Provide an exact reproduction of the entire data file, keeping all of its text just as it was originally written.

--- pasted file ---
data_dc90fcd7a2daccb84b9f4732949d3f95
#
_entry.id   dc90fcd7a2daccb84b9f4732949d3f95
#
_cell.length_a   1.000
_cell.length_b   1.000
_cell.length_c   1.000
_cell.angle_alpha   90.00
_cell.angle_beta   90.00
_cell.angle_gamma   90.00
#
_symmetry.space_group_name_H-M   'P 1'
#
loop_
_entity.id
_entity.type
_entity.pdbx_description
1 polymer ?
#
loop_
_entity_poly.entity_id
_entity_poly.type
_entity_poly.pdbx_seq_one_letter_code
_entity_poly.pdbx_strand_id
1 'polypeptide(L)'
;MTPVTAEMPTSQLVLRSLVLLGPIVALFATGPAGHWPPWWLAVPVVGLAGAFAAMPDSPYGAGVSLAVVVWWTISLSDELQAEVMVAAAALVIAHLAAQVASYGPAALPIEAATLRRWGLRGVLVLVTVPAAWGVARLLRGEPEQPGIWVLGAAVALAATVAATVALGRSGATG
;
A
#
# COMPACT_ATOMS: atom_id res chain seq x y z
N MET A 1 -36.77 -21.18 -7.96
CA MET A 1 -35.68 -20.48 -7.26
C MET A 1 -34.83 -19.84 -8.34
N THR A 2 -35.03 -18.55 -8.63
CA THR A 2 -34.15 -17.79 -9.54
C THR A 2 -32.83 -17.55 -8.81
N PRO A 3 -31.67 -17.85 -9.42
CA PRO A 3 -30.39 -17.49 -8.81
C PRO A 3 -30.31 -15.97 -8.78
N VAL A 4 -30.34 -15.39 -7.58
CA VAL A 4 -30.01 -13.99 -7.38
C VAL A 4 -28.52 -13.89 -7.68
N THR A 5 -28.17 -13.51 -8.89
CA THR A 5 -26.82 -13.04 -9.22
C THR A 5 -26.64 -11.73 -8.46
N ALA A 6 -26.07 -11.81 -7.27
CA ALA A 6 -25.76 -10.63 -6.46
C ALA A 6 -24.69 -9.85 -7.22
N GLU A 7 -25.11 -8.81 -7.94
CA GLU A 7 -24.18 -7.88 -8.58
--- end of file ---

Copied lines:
data_dc90fcd7a2daccb84b9f4732949d3f95
#
_entry.id   dc90fcd7a2daccb84b9f4732949d3f95
#
_cell.length_a   1.000
_cell.length_b   1.000
_cell.length_c   1.000
_cell.angle_alpha   90.00
_cell.angle_beta   90.00
_cell.angle_gamma   90.00
#
_symmetry.space_group_name_H-M   'P 1'
#
loop_
_entity.id
_entity.type
_entity.pdbx_description
1 polymer ?
#
loop_
_entity_poly.entity_id
_entity_poly.type
_entity_poly.pdbx_seq_one_letter_code
_entity_poly.pdbx_strand_id
1 'polypeptide(L)'
;MTPVTAEMPTSQLVLRSLVLLGPIVALFATGPAGHWPPWWLAVPVVGLAGAFAAMPDSPYGAGVSLAVVVWWTISLSDELQAEVMVAAAALVIAHLAAQVASYGPAALPIEAATLRRWGLRGVLVLVTVPAAWGVARLLRGEPEQPGIWVLGAAVALAATVAATVALGRSGATG
;
A
#
# COMPACT_ATOMS: atom_id res chain seq x y z
N MET A 1 -36.77 -21.18 -7.96
CA MET A 1 -35.68 -20.48 -7.26
C MET A 1 -34.83 -19.84 -8.34
N THR A 2 -35.03 -18.55 -8.63
CA THR A 2 -34.15 -17.79 -9.54
C THR A 2 -32.83 -17.55 -8.81
N PRO A 3 -31.67 -17.85 -9.42
CA PRO A 3 -30.39 -17.49 -8.81
C PRO A 3 -30.31 -15.97 -8.78
N VAL A 4 -30.34 -15.39 -7.58
CA VAL A 4 -30.01 -13.99 -7.38
C VAL A 4 -28.52 -13.89 -7.68
N THR A 5 -28.17 -13.51 -8.89
CA THR A 5 -26.82 -13.04 -9.22
C THR A 5 -26.64 -11.73 -8.46
N ALA A 6 -26.07 -11.81 -7.27
CA ALA A 6 -25.76 -10.63 -6.46
C ALA A 6 -24.69 -9.85 -7.22
N GLU A 7 -25.11 -8.81 -7.94
CA GLU A 7 -24.18 -7.88 -8.58